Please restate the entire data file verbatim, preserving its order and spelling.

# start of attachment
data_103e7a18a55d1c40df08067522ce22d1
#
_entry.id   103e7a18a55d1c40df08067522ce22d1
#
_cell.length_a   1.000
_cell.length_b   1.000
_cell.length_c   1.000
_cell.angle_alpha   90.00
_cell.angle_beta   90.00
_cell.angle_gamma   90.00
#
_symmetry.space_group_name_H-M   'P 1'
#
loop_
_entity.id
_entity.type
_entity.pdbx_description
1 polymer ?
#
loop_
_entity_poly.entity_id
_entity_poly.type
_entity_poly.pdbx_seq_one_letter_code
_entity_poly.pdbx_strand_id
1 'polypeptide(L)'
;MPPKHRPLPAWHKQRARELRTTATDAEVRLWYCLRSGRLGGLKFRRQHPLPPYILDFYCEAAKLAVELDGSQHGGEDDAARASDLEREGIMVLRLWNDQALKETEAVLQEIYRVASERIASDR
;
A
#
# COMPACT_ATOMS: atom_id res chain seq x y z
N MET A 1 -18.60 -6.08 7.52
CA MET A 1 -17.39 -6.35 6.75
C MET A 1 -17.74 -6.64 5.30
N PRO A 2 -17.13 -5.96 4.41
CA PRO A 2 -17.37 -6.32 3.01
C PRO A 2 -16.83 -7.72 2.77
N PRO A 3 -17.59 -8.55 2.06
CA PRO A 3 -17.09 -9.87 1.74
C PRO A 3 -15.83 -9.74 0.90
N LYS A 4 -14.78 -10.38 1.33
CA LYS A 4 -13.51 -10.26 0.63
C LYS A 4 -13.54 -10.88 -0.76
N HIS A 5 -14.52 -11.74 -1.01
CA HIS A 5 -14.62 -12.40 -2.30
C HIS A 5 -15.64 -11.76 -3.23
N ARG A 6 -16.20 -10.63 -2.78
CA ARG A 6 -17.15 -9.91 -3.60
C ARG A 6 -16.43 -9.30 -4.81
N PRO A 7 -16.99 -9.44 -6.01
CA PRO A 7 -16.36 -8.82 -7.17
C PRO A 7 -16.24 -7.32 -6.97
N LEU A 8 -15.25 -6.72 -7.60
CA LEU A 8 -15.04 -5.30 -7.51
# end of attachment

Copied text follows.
data_103e7a18a55d1c40df08067522ce22d1
#
_entry.id   103e7a18a55d1c40df08067522ce22d1
#
_cell.length_a   1.000
_cell.length_b   1.000
_cell.length_c   1.000
_cell.angle_alpha   90.00
_cell.angle_beta   90.00
_cell.angle_gamma   90.00
#
_symmetry.space_group_name_H-M   'P 1'
#
loop_
_entity.id
_entity.type
_entity.pdbx_description
1 polymer ?
#
loop_
_entity_poly.entity_id
_entity_poly.type
_entity_poly.pdbx_seq_one_letter_code
_entity_poly.pdbx_strand_id
1 'polypeptide(L)'
;MPPKHRPLPAWHKQRARELRTTATDAEVRLWYCLRSGRLGGLKFRRQHPLPPYILDFYCEAAKLAVELDGSQHGGEDDAARASDLEREGIMVLRLWNDQALKETEAVLQEIYRVASERIASDR
;
A
#
# COMPACT_ATOMS: atom_id res chain seq x y z
N MET A 1 -18.60 -6.08 7.52
CA MET A 1 -17.39 -6.35 6.75
C MET A 1 -17.74 -6.64 5.30
N PRO A 2 -17.13 -5.96 4.41
CA PRO A 2 -17.37 -6.32 3.01
C PRO A 2 -16.83 -7.72 2.77
N PRO A 3 -17.59 -8.55 2.06
CA PRO A 3 -17.09 -9.87 1.74
C PRO A 3 -15.83 -9.74 0.90
N LYS A 4 -14.78 -10.38 1.33
CA LYS A 4 -13.51 -10.26 0.63
C LYS A 4 -13.54 -10.88 -0.76
N HIS A 5 -14.52 -11.74 -1.01
CA HIS A 5 -14.62 -12.40 -2.30
C HIS A 5 -15.64 -11.76 -3.23
N ARG A 6 -16.20 -10.63 -2.78
CA ARG A 6 -17.15 -9.91 -3.60
C ARG A 6 -16.43 -9.30 -4.81
N PRO A 7 -16.99 -9.44 -6.01
CA PRO A 7 -16.36 -8.82 -7.17
C PRO A 7 -16.24 -7.32 -6.97
N LEU A 8 -15.25 -6.72 -7.60
CA LEU A 8 -15.04 -5.30 -7.51